Friday, March 7, 2014
The Associated Press
(Continued from page 1)
This undated file photo provided by the U.S. Mint shows the President John Adams presidential $1 coin. Congressional auditors say doing away with dollar bills entirely and replacing them with dollar coins could save taxpayers some $4.4 billion over the next 30 years. (AP Photo/US Mint, File)
That sentiment was not shared by some of his fellow subcommittee members when it comes to the U.S. version.
Rep. Lacy Clay, D-Mo., said men don't like carrying a bunch of coins around in their pocket or in their suits. And Rep. Carolyn Maloney, D-N.Y., said the $1 coins have proved too hard to distinguish from quarters.
"If the people don't want it and they don't want to use it," she said, "why in the world are we even talking about changing it?"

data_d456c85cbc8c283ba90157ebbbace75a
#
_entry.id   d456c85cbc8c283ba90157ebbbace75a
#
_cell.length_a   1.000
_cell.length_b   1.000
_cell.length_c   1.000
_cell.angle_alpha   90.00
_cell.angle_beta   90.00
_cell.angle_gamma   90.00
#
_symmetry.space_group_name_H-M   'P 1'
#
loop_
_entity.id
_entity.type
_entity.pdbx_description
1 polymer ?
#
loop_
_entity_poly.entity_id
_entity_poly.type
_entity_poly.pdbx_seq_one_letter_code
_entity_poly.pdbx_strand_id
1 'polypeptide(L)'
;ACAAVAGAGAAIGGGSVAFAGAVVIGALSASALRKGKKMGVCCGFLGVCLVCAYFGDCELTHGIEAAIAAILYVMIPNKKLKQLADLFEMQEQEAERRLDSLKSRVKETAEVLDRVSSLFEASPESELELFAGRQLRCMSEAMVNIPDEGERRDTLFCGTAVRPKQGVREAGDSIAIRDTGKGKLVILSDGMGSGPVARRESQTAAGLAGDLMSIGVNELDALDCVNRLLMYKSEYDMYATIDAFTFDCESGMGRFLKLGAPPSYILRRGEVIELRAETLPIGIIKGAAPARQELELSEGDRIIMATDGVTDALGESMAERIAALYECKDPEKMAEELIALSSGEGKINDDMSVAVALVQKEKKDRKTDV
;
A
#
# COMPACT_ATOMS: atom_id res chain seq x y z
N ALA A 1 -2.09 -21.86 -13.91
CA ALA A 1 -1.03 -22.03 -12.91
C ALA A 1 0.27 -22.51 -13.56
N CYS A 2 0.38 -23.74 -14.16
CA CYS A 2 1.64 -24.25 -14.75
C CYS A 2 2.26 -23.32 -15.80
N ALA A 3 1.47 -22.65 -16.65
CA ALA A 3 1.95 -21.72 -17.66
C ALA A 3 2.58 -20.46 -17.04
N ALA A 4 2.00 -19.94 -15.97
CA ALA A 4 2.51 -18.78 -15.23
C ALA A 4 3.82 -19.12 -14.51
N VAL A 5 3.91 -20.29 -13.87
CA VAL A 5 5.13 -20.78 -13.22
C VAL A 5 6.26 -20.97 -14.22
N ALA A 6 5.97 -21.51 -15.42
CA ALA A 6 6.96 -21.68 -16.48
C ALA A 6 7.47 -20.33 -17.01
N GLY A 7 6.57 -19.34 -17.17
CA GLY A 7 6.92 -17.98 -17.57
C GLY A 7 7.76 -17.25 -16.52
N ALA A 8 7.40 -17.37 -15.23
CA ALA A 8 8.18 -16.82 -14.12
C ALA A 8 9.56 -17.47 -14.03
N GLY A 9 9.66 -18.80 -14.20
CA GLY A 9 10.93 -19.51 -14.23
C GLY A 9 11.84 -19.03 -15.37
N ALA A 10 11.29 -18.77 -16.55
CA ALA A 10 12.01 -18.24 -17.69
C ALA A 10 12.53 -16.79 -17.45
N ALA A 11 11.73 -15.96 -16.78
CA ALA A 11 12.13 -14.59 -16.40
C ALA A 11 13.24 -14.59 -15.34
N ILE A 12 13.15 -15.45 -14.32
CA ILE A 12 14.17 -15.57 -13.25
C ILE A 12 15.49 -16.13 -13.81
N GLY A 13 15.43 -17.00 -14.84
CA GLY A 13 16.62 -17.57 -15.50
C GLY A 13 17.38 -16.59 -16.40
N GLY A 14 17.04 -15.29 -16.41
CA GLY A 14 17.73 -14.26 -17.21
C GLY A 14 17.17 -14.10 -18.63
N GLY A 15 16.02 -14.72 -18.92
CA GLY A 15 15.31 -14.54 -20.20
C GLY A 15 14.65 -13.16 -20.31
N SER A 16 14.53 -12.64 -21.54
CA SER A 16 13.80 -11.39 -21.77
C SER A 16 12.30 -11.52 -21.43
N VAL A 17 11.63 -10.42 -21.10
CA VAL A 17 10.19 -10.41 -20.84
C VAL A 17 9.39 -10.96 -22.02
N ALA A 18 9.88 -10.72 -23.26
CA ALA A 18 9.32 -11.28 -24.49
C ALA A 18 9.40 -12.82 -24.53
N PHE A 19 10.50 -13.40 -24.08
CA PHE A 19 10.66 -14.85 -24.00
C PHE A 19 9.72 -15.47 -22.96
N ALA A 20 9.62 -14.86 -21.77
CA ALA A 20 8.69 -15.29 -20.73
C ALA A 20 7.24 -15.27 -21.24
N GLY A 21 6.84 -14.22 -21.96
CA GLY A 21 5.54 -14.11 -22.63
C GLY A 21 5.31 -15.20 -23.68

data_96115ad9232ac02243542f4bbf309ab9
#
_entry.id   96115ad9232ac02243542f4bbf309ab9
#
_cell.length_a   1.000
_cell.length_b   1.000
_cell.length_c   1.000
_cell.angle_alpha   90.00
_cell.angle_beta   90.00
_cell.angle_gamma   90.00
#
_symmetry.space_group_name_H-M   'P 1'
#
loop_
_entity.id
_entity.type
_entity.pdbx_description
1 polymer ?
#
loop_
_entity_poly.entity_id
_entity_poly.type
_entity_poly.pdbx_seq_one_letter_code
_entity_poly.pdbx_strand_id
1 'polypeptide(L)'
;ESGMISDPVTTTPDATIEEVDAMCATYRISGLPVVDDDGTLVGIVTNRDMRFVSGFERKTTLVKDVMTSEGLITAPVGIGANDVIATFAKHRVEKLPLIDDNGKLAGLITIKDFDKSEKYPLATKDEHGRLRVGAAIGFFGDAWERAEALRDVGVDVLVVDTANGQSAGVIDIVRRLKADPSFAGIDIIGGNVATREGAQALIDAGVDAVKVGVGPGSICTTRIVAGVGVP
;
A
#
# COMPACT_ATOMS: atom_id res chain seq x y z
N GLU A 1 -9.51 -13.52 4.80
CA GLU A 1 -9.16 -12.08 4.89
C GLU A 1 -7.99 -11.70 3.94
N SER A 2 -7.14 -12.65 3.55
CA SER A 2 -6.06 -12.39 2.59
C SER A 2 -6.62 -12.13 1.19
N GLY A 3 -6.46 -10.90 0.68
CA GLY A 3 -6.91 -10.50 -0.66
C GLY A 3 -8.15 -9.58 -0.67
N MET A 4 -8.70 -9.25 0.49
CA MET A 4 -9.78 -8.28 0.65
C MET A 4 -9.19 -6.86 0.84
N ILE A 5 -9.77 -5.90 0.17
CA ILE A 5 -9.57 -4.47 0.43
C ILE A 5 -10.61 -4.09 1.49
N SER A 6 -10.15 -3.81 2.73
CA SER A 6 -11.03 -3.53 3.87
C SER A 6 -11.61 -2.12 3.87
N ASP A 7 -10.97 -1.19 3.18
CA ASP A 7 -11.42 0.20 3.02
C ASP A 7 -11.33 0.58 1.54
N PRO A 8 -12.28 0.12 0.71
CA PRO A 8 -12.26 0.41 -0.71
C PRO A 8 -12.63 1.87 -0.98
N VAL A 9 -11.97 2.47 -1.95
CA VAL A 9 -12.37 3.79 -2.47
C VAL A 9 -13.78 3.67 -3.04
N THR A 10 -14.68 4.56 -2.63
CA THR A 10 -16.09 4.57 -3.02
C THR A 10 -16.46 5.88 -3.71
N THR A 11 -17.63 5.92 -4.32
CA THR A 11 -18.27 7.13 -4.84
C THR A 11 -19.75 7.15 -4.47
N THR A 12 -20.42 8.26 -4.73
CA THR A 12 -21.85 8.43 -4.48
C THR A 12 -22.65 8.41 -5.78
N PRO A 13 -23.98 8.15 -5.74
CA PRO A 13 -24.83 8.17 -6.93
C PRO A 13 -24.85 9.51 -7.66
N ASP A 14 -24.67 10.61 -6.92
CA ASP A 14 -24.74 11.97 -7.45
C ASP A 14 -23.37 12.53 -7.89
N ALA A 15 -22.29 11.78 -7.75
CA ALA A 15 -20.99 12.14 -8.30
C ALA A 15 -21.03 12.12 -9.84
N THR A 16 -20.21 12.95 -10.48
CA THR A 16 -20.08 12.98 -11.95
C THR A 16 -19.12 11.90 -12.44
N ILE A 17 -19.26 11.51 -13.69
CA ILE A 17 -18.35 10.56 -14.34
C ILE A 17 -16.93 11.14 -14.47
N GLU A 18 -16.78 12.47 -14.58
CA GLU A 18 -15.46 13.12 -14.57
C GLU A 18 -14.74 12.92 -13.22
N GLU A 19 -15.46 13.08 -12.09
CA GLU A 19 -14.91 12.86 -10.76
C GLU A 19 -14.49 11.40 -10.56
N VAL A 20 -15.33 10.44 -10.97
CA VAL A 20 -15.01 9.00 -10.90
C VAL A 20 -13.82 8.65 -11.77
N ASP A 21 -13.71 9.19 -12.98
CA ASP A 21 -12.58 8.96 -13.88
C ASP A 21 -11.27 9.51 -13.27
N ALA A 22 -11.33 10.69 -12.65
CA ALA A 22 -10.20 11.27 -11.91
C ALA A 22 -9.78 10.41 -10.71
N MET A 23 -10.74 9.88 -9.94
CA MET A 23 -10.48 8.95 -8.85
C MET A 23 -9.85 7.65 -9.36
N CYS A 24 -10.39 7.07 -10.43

"It's really a matter of just getting used to it," said Diehl, the former Mint director.
Several lawmakers were more intrigued with the idea of using different metal combinations in producing coins.
Rep. Steve Stivers, R-Ohio, said a penny costs more than 2 cents to make and a nickel costs more than 11 cents to make. Moving to multiplated steel for coins would save the government nearly $200 million a year, he said.
The Mint's report, which is due in mid-December, will detail the results of nearly 18 months of work exploring a variety of new metal compositions and evaluating test coins for attributes as hardness, resistance to wear, availability of raw materials and costs.
Richard Peterson, the Mint's acting director, declined to give lawmakers a summary of what will be in the report, but he said "several promising alternatives" were found.